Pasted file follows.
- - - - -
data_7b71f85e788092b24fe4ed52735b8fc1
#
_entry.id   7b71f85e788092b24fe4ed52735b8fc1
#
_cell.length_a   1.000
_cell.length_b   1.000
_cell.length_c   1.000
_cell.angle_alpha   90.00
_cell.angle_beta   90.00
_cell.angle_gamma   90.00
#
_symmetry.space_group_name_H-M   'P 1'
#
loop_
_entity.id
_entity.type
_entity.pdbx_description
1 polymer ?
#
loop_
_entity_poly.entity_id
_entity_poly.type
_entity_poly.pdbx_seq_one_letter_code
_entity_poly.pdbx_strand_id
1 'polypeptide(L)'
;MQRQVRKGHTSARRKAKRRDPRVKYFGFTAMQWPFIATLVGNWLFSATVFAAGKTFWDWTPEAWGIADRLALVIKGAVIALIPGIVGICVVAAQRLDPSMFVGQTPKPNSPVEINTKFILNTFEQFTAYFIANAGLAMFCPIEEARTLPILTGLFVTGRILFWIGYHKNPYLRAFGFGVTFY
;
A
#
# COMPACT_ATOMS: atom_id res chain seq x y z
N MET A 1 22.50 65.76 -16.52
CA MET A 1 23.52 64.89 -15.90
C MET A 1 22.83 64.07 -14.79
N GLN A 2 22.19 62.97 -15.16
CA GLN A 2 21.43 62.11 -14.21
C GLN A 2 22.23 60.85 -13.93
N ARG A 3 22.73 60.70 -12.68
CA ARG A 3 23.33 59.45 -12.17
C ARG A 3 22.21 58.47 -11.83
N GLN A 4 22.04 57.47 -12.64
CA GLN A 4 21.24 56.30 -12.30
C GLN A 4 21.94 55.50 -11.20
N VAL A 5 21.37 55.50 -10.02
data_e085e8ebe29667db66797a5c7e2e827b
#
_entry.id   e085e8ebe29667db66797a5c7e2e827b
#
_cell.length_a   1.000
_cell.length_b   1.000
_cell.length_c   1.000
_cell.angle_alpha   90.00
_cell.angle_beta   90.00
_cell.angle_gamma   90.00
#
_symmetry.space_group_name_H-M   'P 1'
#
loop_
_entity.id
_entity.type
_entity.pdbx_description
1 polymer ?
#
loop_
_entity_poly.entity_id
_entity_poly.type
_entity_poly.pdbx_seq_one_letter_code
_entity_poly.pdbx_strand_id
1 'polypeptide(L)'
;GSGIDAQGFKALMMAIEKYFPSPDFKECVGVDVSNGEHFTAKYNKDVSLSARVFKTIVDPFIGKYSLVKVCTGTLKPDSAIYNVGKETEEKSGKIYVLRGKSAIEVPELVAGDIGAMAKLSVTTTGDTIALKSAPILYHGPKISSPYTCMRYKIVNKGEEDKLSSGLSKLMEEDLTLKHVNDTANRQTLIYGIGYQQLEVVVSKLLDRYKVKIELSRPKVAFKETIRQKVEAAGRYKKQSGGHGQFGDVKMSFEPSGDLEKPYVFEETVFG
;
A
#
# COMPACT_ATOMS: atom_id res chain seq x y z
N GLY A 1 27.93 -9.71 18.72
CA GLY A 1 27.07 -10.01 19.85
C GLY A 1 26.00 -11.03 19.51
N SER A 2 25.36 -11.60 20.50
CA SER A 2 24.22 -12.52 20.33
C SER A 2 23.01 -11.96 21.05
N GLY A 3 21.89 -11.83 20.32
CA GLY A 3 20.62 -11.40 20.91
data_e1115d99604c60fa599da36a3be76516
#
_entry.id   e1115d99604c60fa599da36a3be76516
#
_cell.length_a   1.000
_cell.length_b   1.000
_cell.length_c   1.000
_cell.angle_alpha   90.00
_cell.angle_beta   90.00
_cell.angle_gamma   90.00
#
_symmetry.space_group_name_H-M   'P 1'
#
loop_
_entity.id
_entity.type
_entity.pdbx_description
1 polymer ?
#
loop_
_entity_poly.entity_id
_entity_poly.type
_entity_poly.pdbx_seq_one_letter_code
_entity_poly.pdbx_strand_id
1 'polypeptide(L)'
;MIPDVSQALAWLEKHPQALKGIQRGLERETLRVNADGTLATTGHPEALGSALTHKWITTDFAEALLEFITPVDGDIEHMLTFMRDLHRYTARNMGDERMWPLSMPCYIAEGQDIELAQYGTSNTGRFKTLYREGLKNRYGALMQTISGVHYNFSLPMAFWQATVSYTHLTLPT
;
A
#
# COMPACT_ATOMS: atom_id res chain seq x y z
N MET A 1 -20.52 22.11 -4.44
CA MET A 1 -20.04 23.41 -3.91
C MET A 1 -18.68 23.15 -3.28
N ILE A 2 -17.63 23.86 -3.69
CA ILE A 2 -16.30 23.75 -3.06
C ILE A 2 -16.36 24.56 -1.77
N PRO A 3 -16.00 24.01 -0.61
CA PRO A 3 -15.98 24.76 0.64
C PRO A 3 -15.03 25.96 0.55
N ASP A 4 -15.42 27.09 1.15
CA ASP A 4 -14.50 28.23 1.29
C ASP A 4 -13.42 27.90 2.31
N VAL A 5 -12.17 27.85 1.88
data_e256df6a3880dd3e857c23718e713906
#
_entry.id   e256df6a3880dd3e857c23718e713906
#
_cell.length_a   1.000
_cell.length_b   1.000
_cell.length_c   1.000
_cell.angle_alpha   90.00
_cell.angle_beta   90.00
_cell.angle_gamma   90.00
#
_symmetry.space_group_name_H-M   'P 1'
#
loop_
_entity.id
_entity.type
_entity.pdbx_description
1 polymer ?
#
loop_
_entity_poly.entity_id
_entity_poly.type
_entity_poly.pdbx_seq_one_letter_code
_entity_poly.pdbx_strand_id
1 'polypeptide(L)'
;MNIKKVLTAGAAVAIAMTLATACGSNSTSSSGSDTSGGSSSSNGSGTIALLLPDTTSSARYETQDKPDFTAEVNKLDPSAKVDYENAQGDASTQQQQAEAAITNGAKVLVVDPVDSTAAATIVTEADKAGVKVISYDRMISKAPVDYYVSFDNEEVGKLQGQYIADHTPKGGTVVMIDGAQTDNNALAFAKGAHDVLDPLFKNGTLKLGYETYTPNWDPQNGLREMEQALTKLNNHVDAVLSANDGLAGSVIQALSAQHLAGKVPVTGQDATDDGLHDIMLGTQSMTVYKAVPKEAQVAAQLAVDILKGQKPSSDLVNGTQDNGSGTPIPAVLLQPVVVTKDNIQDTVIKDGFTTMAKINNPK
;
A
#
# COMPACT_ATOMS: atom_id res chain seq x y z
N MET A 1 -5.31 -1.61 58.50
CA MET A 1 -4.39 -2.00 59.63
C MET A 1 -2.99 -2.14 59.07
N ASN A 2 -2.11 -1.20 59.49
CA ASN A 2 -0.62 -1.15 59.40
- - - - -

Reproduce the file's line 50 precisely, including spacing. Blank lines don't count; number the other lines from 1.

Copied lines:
_cell.length_c   1.000